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Pitch Smart? Study Finds Showcase Pitching Violations Most Common At 8U Level

Youth Pitcher Zoranmilichgetty
(Photo by Zoran Militch/Getty Images)

When Pitch Smart guidelines were released a few years ago, it was a big step forward in providing the resources for players, coaches and parents to understand how they can best keep young pitchers safe while allowing them to pitch and develop.

The guidelines themselves are quite simple. They set a maximum number of pitches a pitcher should ever throw at different ages, as well as guidelines for how long they should rest before pitching again after an appearance.

Within just a couple of years, those Pitch Smart guidelines led to a revamping of high school rules. Across the country, pitch count limits and days of rest were adopted by almost every state high school association.

It was a dramatic and significant change. A little over a decade ago, Dylan Bundy threw 283 pitches in three games over four days while helping Owasso (Okla.) High to a state title. In 2014, current Giants righthander Logan Webb threw 145 pitches in one high school start and then pitched in relief again just three days later, a workload far beyond any that would be accepted by an MLB team with their crustiest veteran.

Nowadays, that can’t happen. At the high school level, the decision has been taken out of the hands of coaches and players. No matter how much a player wants the ball, he’s forced to hand it to a teammate if he’s reached his pitch limit. The new dynamic has helped reduce the risk of arm injuries, and as high school coaches have noted, it’s also forced them to give more players a chance to pitch and develop.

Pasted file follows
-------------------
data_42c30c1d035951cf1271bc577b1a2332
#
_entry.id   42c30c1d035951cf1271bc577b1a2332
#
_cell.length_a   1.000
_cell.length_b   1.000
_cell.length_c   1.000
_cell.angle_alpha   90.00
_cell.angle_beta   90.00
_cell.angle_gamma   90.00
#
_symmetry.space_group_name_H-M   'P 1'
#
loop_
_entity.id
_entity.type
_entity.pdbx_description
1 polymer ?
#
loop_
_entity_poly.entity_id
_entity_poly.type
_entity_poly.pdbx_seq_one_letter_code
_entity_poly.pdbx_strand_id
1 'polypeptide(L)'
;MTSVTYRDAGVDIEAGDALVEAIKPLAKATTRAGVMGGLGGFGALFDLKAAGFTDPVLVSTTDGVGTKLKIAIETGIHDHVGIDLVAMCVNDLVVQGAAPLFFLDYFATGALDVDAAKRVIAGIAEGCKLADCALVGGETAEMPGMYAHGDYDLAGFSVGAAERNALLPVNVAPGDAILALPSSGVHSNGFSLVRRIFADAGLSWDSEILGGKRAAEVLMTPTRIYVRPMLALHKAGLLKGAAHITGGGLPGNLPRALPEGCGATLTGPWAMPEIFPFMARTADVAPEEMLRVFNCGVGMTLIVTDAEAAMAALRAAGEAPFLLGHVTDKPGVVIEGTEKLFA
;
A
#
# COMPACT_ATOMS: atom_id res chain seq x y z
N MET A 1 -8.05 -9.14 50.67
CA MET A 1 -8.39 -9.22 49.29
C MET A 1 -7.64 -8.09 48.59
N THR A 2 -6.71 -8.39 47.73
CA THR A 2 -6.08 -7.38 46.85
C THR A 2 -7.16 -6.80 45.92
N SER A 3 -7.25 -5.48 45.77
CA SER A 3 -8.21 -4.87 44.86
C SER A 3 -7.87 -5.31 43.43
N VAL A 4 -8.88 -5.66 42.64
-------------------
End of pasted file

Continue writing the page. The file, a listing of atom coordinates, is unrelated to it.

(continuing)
The move by high schools to adopt pitch counts followed Little League Baseball’s adoption of similar rules.

All of that was a major victory for keeping youth and teenage pitchers healthy. There are many reasons a pitcher may suffer an elbow or shoulder injury, but many studies have found that fatigue and overuse are among the largest risk factors. As one orthopedist noted to me, when he repairs torn knee ligaments, they often are cleanly torn as a single unfortunate twist has snapped the ligament. When he repairs elbow ligaments, even in teenagers, it’s almost always a frayed ligament worn down from repeated use.

State high school federations across the country all adopted rules and regulations that had been proposed by a panel of experts, including orthopedists, trainers and other highly regarded sports medicine researchers.

But it’s a small step in a world where every weekend there are pitchers violating Pitch Smart guidelines in showcase tournaments all around the country.

A study in the November issue of the “Orthopedic Journal of Sports Medicine” entitled “Pitching Behaviors in Youth Baseball: Comparison With the Pitch Smart Guidelines” studied 100 youth baseball teams between the ages of 8-and-under up to 14 years old during the summer of 2019. The study encompassed nearly 2,500 individual games. What the doctors found was that during the summer tournament season, more than 90% of teams they studied violated Pitch Smart guidelines. Of the pitchers they looked at, 48.6% of them were used in at least one way that violated those same guidelines.